If the description's strings are separated by vertical lines, the rule will be valid if any of the strings are present. For example, the following rule is met if any of the strings identify a single digit:

DIGIT : "0" | "1" | "2" | "3" | "4" | "5" | "6" | "7" | "8" | "9";

If two strings are separated by a dash, it implies a range of values. The following rule looks for any alphabetic character, uppercase or lowercase.

ALPHA_CHAR : "a"-"z" | "A"-"Z"

Strings can be associated with punctuation that identifies how it's intended to be used.

  • If a symbol is surrounded in curly braces, as in {digit}, it can be repeated 0 or more times.
  • If a symbol is surrounded in square backets, as in [digit], it can be repeated 0 or 1 time.

Braces, brackets, and parentheses are used to group symbols together, and a group of symbols can be used to form subrules.

  • Inside a group, characters can be identified without quotes.
  • If a group is followed by a question mark, as in (x|y|z)?, the rule will match nothing or any alternative in the group.
  • If a group is followed by an asterisk, as in (x|y|z)*, the rule will match nothing or any repeated alternative in the group.
  • If a group is followed by a plus sign, as in (x|y|z)+, the rule will match any alternative repeated once or more.

The question mark, asterisk, and plus sign can also follow individual symbols. If a rule contains "TEST"?, it will match if zero or one instances of "TEST" are present.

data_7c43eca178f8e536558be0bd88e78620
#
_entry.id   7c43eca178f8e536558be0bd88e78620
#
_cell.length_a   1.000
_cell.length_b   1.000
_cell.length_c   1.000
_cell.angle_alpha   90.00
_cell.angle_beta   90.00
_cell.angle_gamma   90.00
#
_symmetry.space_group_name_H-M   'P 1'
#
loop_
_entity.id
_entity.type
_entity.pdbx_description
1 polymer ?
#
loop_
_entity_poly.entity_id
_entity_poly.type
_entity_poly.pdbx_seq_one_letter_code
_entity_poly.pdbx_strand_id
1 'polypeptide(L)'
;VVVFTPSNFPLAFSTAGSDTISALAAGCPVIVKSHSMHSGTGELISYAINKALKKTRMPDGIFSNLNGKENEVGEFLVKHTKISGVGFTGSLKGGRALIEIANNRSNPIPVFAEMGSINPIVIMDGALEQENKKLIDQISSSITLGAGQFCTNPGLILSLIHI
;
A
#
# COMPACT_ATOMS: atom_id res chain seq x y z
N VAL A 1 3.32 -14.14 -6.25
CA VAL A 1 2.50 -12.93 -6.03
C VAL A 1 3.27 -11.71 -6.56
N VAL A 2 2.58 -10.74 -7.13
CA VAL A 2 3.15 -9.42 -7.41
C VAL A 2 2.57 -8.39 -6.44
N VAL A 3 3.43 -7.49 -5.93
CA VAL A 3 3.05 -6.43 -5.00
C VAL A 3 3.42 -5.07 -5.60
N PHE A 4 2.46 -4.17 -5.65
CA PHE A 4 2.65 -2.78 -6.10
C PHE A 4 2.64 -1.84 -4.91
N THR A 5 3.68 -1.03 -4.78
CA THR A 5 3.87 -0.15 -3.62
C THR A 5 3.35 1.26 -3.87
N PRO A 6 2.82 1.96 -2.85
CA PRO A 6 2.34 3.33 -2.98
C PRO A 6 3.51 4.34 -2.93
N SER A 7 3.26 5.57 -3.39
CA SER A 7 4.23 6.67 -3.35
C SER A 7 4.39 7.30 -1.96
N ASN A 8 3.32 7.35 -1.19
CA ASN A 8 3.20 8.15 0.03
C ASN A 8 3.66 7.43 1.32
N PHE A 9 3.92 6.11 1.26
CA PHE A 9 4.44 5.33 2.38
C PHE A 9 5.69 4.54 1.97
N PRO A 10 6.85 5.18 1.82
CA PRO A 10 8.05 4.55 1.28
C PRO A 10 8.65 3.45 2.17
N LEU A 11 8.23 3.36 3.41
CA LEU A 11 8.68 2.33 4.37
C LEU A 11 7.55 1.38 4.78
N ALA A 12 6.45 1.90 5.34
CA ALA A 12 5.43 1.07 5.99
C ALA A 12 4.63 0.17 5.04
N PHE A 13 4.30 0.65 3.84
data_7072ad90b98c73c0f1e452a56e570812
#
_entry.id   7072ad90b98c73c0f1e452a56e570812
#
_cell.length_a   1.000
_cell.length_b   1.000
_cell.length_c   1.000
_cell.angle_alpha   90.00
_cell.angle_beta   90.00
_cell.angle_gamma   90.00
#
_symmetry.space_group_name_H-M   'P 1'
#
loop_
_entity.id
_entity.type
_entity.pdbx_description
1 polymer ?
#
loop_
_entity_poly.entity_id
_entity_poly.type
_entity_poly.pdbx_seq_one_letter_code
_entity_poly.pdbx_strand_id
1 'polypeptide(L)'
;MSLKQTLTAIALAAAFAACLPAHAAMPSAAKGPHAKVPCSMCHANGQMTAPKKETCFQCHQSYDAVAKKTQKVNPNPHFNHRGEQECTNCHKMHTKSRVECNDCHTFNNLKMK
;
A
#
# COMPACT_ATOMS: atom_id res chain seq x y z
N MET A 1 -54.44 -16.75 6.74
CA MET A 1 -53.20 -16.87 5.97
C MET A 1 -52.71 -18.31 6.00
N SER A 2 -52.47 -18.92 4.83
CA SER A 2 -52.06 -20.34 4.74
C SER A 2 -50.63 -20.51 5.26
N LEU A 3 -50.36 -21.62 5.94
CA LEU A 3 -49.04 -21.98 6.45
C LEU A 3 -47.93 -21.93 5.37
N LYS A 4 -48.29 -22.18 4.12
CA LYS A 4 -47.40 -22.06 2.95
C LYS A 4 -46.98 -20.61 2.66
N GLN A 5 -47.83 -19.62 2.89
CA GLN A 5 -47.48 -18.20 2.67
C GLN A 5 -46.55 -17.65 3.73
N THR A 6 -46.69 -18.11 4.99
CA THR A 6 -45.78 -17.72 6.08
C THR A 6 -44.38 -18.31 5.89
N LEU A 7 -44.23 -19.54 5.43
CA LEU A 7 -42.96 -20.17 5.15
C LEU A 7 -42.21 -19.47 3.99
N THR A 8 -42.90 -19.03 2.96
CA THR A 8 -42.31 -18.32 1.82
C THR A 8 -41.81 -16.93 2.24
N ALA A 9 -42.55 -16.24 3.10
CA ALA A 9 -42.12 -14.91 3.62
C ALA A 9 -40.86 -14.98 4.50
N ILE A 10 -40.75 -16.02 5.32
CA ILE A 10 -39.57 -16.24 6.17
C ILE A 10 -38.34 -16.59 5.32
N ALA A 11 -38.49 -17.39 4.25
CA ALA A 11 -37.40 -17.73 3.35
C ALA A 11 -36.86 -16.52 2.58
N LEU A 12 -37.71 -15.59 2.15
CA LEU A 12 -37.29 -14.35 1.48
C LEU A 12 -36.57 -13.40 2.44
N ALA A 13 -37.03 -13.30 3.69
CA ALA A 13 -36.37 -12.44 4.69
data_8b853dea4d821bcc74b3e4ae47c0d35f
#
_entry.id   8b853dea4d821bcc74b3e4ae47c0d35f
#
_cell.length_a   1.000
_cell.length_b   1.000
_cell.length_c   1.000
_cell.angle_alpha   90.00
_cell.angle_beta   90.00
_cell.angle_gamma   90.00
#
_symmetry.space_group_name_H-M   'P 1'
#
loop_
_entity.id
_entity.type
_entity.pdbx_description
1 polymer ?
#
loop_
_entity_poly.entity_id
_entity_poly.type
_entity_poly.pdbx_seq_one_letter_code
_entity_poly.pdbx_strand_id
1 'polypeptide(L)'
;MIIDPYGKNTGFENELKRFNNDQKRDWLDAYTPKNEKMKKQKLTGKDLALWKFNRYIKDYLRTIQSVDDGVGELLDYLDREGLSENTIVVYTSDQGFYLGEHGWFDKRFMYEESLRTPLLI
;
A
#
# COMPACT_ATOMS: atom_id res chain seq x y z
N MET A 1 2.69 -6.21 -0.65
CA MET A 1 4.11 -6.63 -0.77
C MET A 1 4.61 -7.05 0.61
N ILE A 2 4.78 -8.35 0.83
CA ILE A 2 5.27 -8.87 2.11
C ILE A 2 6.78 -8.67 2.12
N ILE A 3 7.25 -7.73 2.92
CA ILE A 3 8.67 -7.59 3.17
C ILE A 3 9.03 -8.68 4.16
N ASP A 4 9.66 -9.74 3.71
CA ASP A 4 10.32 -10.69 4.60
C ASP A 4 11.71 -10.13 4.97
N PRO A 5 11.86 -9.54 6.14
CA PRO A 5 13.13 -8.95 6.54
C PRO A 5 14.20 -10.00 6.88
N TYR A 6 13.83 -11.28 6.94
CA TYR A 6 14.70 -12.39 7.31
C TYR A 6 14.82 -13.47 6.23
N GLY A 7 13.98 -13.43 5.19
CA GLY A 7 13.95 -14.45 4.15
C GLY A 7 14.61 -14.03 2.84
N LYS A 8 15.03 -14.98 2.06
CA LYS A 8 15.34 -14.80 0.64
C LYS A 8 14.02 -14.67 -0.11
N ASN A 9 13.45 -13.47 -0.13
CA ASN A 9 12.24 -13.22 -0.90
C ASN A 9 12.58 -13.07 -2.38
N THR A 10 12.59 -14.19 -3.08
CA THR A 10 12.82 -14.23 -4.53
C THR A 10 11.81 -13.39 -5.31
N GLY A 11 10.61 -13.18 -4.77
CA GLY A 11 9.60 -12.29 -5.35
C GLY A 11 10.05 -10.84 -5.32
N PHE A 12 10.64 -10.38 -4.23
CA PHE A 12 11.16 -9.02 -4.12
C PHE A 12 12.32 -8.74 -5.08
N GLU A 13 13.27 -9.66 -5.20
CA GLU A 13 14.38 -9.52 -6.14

3.2 Lexer Rules

Rules in an ANTLR grammar can be split into two groups. A lexer rule reads a stream of characters and extracts meaningful strings (tokens). A parser rule obtains the underlying structure of the text using lexer rules and other parser rules.

Lexer rules start with uppercase letters while parser rules start with lowercase letters. The following lexer rule from Expression.g4 extracts INT tokens.

INT : [0-9]+;

In ANTLR, lexer rules can access features that aren't available for parser rules. These include char sets, fragments, lexer commands, and special notation.

3.2.1 Char Sets

Many lexer rules associate a token with a group of characters, called a char set. A char set is a collection of characters inside square brackets. Char sets follow a different set of syntax rules: